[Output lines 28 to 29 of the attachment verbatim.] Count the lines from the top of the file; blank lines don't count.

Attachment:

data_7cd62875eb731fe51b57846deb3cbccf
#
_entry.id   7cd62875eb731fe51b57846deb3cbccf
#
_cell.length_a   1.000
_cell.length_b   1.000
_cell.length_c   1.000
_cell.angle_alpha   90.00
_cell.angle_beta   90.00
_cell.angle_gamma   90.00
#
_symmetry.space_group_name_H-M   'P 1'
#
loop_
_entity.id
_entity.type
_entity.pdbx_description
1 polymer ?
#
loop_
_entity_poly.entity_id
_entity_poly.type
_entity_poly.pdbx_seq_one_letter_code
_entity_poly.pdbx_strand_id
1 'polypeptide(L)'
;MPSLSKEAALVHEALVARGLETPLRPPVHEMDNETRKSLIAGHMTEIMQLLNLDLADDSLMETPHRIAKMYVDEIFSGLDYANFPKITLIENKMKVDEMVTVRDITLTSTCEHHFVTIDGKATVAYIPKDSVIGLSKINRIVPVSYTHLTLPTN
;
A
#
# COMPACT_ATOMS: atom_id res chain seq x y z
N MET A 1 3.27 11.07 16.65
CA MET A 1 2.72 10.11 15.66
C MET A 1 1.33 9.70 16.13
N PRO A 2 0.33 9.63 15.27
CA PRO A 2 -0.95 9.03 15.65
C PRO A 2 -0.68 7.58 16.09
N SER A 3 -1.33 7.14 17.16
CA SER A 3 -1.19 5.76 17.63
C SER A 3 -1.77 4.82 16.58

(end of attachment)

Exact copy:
A
#